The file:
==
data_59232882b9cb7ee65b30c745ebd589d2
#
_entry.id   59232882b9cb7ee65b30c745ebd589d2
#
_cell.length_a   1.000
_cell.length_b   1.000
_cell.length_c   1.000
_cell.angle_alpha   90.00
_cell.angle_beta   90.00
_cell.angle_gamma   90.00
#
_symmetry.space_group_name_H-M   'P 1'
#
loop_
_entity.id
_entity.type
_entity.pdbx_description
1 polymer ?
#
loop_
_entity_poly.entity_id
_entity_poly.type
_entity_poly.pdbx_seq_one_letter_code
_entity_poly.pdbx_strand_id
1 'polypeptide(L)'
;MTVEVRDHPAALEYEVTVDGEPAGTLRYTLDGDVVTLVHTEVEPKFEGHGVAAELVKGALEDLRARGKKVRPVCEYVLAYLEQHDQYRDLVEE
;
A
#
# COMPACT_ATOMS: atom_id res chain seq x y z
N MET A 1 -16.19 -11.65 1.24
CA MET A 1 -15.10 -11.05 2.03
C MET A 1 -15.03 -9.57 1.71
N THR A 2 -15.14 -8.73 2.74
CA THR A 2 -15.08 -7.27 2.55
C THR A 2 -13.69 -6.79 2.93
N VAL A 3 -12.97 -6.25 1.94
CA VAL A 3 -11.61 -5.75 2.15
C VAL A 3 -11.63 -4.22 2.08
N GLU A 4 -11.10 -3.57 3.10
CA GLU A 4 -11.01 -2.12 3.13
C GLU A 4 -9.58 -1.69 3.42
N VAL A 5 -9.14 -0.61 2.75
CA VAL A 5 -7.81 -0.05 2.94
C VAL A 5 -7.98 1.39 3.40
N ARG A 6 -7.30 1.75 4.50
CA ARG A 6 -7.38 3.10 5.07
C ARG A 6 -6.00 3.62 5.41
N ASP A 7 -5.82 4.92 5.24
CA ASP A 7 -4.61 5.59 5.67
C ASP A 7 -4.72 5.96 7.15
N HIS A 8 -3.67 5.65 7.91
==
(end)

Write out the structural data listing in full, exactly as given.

data_59232882b9cb7ee65b30c745ebd589d2
#
_entry.id   59232882b9cb7ee65b30c745ebd589d2
#
_cell.length_a   1.000
_cell.length_b   1.000
_cell.length_c   1.000
_cell.angle_alpha   90.00
_cell.angle_beta   90.00
_cell.angle_gamma   90.00
#
_symmetry.space_group_name_H-M   'P 1'
#
loop_
_entity.id
_entity.type
_entity.pdbx_description
1 polymer ?
#
loop_
_entity_poly.entity_id
_entity_poly.type
_entity_poly.pdbx_seq_one_letter_code
_entity_poly.pdbx_strand_id
1 'polypeptide(L)'
;MTVEVRDHPAALEYEVTVDGEPAGTLRYTLDGDVVTLVHTEVEPKFEGHGVAAELVKGALEDLRARGKKVRPVCEYVLAYLEQHDQYRDLVEE
;
A
#
# COMPACT_ATOMS: atom_id res chain seq x y z
N MET A 1 -16.19 -11.65 1.24
CA MET A 1 -15.10 -11.05 2.03
C MET A 1 -15.03 -9.57 1.71
N THR A 2 -15.14 -8.73 2.74
CA THR A 2 -15.08 -7.27 2.55
C THR A 2 -13.69 -6.79 2.93
N VAL A 3 -12.97 -6.25 1.94
CA VAL A 3 -11.61 -5.75 2.15
C VAL A 3 -11.63 -4.22 2.08
N GLU A 4 -11.10 -3.57 3.10
CA GLU A 4 -11.01 -2.12 3.13
C GLU A 4 -9.58 -1.69 3.42
N VAL A 5 -9.14 -0.61 2.75
CA VAL A 5 -7.81 -0.05 2.94
C VAL A 5 -7.98 1.39 3.40
N ARG A 6 -7.30 1.75 4.50
CA ARG A 6 -7.38 3.10 5.07
C ARG A 6 -6.00 3.62 5.41
N ASP A 7 -5.82 4.92 5.24
CA ASP A 7 -4.61 5.59 5.67
C ASP A 7 -4.72 5.96 7.15
N HIS A 8 -3.67 5.65 7.91